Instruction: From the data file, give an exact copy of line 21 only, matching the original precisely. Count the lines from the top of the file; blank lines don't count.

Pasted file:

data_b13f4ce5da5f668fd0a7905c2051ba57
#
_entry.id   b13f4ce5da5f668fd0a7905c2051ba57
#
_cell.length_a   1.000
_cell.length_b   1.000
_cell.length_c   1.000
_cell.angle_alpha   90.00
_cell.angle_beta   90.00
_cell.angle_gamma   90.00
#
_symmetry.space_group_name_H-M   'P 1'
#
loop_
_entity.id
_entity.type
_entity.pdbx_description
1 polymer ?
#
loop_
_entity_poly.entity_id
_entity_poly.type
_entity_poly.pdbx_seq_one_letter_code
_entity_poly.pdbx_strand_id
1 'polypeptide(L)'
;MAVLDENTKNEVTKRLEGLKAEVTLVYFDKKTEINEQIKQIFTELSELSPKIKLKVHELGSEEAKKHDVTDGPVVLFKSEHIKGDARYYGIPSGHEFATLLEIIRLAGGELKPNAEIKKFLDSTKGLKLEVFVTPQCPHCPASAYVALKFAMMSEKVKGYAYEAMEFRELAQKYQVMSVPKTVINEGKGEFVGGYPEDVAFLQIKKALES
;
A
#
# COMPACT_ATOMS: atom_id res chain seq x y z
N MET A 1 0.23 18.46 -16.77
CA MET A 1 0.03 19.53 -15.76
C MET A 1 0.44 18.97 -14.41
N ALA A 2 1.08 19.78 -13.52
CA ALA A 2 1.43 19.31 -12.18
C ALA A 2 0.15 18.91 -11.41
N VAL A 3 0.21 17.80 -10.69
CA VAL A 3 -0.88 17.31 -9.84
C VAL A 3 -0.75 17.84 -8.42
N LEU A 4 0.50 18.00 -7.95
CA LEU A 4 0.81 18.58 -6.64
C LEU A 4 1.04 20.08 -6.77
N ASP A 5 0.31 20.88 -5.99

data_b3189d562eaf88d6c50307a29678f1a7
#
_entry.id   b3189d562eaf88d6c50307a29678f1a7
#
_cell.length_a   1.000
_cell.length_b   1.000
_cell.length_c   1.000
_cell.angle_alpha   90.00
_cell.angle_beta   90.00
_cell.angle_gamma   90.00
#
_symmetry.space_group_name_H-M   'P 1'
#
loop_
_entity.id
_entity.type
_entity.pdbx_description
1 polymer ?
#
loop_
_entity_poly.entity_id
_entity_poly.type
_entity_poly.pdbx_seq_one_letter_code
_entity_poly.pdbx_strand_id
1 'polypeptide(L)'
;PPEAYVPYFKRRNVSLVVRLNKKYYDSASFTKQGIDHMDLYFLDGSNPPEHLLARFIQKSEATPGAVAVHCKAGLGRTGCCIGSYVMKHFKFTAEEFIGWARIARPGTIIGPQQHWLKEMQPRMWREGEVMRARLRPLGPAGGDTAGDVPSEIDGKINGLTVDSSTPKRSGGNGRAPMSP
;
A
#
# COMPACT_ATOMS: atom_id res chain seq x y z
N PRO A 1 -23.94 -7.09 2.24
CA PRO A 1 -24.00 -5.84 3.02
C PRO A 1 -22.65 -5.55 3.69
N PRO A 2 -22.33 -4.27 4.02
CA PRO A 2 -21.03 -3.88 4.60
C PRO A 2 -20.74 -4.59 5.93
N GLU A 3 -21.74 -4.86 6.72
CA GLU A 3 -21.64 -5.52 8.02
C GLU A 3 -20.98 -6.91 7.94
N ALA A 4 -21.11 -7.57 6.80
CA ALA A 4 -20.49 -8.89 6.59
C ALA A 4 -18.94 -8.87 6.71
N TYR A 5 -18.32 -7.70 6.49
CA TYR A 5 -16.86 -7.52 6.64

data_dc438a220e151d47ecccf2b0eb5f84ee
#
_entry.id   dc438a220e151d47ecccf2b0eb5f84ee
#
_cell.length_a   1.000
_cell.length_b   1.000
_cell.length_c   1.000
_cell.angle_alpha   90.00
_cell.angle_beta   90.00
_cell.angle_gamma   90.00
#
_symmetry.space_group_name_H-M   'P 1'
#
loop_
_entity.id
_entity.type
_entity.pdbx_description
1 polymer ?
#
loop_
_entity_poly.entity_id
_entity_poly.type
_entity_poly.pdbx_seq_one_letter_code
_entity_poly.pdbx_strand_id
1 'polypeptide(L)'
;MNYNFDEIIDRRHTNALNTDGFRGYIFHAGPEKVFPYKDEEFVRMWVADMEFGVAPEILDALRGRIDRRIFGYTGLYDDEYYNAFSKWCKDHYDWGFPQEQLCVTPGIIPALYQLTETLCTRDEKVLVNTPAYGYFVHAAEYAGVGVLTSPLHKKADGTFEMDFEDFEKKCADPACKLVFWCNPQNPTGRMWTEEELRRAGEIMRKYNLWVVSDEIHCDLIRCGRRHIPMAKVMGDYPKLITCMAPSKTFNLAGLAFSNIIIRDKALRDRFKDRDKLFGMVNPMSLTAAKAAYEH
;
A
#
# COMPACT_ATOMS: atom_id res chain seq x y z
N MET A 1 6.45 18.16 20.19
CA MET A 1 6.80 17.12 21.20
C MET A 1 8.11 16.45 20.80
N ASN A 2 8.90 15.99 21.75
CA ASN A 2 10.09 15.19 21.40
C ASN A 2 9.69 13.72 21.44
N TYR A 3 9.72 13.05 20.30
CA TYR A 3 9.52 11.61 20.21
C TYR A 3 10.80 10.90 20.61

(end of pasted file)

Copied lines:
_entity_poly.entity_id